I Remember. My Visit to the 9/11 Memorial.

The moment I walked into the 9/11 memorial, I knew I had to mention more about it than just a passing photo. So, I saved it for today. Here are my thoughts upon visiting the 9/11 Memorial in NYC.
This place was quite the conundrum. It puzzled me.  There were huge crowds outside. People walking around New York. Horns honking, strangers rubbing elbows, people passing by on crowded sidewalks. But the crowds around Albany Street were almost magnetic, being drawn to the memorial like moths to a flame.
As we approached the blocks close to the memorial, I noticed we were suddenly in a sea of people all going there. Together.
Approaching the memorial.  That is Freedom Tower being built in the background.
 We got to the start of the line, and began waiting. Stepping forward a few steps at a time. Security checks. Check your ticket. Keep stepping in line. Eventually, we reached the entrance of the memorial.
Waiting in line.
It happened without notice. There was no announcement that we were entering an area of serenity and reflection. No announcement to be quiet out of respect, but as we entered the gates, it hit us. We met remembrance there inside.
The space was beautiful.  It was trees and landscaping. And then, you walked a little bit.  You saw the reflecting pools. They are quite breathtaking. HUGE gaping holes in the ground where the towers once stood, chasms full of gushing water. I imagined that the tears from those who lost loved ones could fill a thousand of these giant pools.
Surrounding the pools were heavy, strong metal beams that were engraved with names. Names of those who gave their lives. Names of those who were surprised as planes flew through their office.  Now that I’m a working adult, I can’t imagine this.  I can’t imagine sipping my coffee at my computer and something horrific like that happening.
There were names of those who were trying to evacuate, but were lost in the falling tower rubble.  Names of those on a flight just trying to travel. There were names of those who were trying to rescue others. Firefighters, policemen, heroes. There were names. Endless names.  I slid my hands over the names.
Interesting to me, the names were cutouts in the metal. Empty space. The hollow names show the gaps. Gaps in families where people are gone. Children without parents. Wives without husbands. Babies without momma’s. Dogs who don’t understand why their owner never came home that day. Indeed, those names are voids, not just voids in the metal, but voids in the lives left behind.
Like everyone else old enough to remember, September 11, 2001 was a memorable day for me.

I remember exactly where I was sitting (in Mrs. Goss’ Arkansas History class.  I was the teacher’s aid, so I got to sit at the kidney shaped table at the side of the room).  I was in 9th grade. I remember someone busting in the door and telling Mrs. Goss to turn on the news. We watched. It looked like a movie trailer, not something real. When it was time to change classes, the bells didn’t ring. We didn’t move. We were all watching. We watched as the second plane hit, as people jumped out of windows, as towers fell, as the dust covered people ran for their lives.  I think it was Diane Sawyer explaining the situation over the airwaves. Eventually, we changed classes. I felt numb.  I felt confused. I felt scared.  Then lunch came.  My friends and I were talking about it, trying to make sense of it all.  As much sense as 9th graders can bring to international politics and terrorist attacks.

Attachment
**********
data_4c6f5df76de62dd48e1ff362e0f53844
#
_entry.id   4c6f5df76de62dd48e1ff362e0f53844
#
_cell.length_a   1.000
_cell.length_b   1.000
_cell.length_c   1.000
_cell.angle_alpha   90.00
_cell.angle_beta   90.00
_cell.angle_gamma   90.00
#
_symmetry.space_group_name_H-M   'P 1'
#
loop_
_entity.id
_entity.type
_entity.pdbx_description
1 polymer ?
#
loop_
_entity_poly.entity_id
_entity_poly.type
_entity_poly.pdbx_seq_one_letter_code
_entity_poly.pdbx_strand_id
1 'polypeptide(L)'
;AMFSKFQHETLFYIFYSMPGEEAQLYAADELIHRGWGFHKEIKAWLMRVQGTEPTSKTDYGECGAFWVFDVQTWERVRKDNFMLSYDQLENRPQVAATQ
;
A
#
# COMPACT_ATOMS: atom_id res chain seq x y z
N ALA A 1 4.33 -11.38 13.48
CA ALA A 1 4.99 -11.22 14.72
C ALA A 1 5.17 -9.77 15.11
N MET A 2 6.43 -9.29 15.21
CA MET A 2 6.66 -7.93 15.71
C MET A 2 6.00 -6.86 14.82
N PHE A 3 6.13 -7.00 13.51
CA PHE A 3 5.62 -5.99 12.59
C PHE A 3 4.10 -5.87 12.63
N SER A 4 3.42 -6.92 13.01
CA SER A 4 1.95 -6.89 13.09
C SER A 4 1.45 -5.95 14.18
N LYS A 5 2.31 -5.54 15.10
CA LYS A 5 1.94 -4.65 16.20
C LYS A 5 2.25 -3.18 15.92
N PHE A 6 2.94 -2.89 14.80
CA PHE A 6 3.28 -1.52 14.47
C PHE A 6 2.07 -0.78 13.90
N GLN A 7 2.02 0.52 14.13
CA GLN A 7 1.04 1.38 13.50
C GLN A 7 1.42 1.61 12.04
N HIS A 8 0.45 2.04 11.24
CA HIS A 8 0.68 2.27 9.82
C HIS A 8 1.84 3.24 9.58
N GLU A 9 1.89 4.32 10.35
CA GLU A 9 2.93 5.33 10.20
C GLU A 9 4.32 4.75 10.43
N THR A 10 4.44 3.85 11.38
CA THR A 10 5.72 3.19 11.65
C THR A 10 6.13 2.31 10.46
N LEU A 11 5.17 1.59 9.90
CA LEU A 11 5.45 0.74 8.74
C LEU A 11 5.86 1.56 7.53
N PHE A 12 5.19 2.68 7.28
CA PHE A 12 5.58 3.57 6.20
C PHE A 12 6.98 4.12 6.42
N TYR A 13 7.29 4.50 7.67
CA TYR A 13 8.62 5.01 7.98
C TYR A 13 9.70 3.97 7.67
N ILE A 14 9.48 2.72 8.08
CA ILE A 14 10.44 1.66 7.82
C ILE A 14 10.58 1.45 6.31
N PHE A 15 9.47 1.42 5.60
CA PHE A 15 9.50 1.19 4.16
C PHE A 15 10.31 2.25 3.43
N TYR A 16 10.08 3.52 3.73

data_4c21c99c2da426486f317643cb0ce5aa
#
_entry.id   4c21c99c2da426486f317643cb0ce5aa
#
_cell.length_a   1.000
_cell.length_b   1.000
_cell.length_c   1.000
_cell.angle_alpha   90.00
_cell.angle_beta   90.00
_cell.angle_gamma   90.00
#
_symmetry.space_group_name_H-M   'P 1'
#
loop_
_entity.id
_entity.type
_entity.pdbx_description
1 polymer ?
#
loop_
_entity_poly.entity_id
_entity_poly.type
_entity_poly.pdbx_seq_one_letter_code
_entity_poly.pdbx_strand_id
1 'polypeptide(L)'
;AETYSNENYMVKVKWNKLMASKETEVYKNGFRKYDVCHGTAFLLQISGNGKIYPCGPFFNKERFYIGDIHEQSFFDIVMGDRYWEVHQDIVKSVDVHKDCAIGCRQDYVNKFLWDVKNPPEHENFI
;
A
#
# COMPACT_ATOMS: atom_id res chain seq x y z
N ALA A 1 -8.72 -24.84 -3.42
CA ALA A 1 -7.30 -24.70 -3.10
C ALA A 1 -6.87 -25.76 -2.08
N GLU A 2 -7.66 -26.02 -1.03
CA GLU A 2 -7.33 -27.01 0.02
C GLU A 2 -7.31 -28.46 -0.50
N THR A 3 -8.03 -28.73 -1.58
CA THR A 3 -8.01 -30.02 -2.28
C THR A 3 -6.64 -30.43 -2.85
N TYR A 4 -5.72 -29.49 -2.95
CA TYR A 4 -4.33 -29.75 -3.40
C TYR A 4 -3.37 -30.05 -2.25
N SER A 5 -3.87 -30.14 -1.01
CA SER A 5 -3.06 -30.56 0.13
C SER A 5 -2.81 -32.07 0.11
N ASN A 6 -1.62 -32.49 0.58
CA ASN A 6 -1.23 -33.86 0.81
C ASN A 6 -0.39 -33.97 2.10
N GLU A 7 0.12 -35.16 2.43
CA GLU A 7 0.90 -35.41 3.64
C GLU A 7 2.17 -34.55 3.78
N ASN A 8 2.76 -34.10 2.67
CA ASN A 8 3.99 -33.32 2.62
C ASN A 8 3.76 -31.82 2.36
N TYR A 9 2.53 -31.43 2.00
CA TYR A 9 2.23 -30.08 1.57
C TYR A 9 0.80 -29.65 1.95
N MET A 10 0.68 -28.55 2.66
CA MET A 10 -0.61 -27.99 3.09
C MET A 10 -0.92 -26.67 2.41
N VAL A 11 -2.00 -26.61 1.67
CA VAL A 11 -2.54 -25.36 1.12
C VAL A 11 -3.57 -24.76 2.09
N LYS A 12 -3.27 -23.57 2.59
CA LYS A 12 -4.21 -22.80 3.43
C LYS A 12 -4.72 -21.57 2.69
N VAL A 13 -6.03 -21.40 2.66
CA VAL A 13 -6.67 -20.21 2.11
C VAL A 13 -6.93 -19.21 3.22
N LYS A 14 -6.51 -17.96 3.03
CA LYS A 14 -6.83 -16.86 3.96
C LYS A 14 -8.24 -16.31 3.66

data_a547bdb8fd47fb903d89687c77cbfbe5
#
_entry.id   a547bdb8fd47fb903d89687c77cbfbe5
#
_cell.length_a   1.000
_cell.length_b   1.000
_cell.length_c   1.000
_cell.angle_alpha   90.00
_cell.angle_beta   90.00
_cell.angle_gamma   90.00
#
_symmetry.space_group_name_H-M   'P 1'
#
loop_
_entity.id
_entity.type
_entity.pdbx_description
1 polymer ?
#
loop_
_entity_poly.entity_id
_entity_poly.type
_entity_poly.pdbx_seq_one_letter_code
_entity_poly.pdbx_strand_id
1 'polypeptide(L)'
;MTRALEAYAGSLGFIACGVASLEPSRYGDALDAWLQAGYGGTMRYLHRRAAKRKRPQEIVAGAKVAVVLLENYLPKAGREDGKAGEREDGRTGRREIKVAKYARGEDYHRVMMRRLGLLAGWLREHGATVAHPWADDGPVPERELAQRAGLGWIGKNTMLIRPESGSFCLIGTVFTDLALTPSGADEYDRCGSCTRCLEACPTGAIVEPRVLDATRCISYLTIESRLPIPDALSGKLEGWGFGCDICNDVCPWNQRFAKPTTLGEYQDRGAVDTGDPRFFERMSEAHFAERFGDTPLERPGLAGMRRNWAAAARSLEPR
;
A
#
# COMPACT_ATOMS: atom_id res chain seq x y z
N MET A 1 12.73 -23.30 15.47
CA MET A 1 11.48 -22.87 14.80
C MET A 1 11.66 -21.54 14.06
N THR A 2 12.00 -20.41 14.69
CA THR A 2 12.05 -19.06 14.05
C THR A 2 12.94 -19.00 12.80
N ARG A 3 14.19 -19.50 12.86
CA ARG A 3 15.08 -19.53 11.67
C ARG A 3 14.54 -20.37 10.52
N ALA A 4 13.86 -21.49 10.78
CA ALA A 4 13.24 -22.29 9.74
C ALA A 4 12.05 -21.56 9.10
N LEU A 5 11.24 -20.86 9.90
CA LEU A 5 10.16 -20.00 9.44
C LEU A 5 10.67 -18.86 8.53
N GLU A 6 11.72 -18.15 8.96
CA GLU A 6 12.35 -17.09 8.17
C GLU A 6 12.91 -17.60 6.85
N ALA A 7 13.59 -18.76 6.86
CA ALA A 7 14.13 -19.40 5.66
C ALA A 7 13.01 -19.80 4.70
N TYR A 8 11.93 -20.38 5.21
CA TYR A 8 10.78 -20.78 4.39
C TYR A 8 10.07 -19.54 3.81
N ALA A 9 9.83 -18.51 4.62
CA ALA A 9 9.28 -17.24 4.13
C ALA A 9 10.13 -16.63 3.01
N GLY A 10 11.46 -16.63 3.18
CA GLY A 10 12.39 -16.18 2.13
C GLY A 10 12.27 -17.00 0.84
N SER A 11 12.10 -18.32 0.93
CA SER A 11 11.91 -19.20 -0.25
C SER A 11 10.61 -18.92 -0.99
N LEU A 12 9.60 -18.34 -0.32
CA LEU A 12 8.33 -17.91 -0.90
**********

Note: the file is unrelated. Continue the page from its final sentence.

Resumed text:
When it was time to go home, I remember my mom picking me up.  As soon as I got in the car, she hugged me.  Tight. Long. She had the radio on.  No music, only talking. We got home and sat at the table.  I attempted homework, but it was all eyes on the TV.  All eyes on New York. All eyes on America. The next weeks were a blur.  At school, our backpacks and lunchboxes were seized.  They were afraid of what we might bring in with us.  We bought American flags.  We watched people be pulled from the rubble.  We weren’t there, but we were all a part of it.
And then, a couple weeks ago, there I was in New York City, in the midst of this bustling city, rubbing my hands over names. Names of people I don’t know.  Names of people my heart hurts for.  I miss these people. I wish these people were still here.  I want to jump in those pools and let the water wash it all away. The world before that day felt so different.
Now, when I hear “God Bless America” I tear up. Now, when I fly I am nervous. Now, when 9/11 comes around, there is something to remember. Today, we remember.

If you want to remember with videos, check out these videos of the live footage as it happened.  I am taken back there as soon as I hear their voices.  The second video shows the second plane hitting.


  1. So cool that you saw that. Someday I want to go!

  2. Written so beautifully! I’m in tears at my desk… Remembering…

  3. God has blessed you with such an ability to show your feelings on paper…..I am so proud to be your mom. Love you! What a tribute to all those who suffered that day and continue suffering today.

  4. Thank you! Your words left me teary-eyed and with a giant lump in my throat.

    I won’t ever forget.

    God bless America!

  5. Thank you for sharing. Even though I remembered today, your words brought all of those feelings rushing back and then the rush of tears. Thank you for helping me really remember…

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